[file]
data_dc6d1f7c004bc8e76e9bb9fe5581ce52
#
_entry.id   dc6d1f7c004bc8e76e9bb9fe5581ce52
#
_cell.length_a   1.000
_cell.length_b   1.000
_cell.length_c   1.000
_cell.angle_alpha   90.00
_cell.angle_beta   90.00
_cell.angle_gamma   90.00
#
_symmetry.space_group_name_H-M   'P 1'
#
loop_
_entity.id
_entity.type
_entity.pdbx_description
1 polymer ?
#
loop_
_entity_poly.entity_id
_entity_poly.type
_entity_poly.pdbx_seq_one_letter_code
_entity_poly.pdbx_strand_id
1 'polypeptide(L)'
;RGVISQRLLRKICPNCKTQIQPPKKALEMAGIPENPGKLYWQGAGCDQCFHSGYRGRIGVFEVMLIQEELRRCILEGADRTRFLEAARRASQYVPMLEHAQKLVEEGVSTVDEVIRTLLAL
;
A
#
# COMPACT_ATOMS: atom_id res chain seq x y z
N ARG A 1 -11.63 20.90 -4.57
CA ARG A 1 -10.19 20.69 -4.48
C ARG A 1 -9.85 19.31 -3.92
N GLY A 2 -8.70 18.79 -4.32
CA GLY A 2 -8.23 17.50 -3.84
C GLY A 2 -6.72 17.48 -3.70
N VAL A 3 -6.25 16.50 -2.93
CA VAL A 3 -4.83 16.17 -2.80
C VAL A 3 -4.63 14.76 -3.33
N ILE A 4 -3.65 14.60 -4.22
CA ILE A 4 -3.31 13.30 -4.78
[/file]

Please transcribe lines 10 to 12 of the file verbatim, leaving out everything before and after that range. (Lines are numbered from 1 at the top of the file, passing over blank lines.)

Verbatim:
_cell.angle_gamma   90.00
#
_symmetry.space_group_name_H-M   'P 1'